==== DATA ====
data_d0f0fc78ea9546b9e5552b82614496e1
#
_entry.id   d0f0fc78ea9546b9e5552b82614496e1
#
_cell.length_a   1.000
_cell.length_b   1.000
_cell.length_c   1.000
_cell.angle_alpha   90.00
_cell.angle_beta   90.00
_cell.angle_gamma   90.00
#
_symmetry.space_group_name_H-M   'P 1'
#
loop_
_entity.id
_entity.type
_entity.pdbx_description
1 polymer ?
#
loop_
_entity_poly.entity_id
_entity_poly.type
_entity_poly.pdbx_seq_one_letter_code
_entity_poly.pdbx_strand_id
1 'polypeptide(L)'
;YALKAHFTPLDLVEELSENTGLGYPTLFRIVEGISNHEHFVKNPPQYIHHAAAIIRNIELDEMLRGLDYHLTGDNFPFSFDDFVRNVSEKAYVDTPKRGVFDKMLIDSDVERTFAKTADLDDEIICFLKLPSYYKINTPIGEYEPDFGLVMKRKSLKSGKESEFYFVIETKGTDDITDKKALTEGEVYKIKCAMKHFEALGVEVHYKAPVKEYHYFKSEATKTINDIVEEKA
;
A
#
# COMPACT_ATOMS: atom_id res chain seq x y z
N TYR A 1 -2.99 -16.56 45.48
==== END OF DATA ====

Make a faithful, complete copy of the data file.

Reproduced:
data_d0f0fc78ea9546b9e5552b82614496e1
#
_entry.id   d0f0fc78ea9546b9e5552b82614496e1
#
_cell.length_a   1.000
_cell.length_b   1.000
_cell.length_c   1.000
_cell.angle_alpha   90.00
_cell.angle_beta   90.00
_cell.angle_gamma   90.00
#
_symmetry.space_group_name_H-M   'P 1'
#
loop_
_entity.id
_entity.type
_entity.pdbx_description
1 polymer ?
#
loop_
_entity_poly.entity_id
_entity_poly.type
_entity_poly.pdbx_seq_one_letter_code
_entity_poly.pdbx_strand_id
1 'polypeptide(L)'
;YALKAHFTPLDLVEELSENTGLGYPTLFRIVEGISNHEHFVKNPPQYIHHAAAIIRNIELDEMLRGLDYHLTGDNFPFSFDDFVRNVSEKAYVDTPKRGVFDKMLIDSDVERTFAKTADLDDEIICFLKLPSYYKINTPIGEYEPDFGLVMKRKSLKSGKESEFYFVIETKGTDDITDKKALTEGEVYKIKCAMKHFEALGVEVHYKAPVKEYHYFKSEATKTINDIVEEKA
;
A
#
# COMPACT_ATOMS: atom_id res chain seq x y z
N TYR A 1 -2.99 -16.56 45.48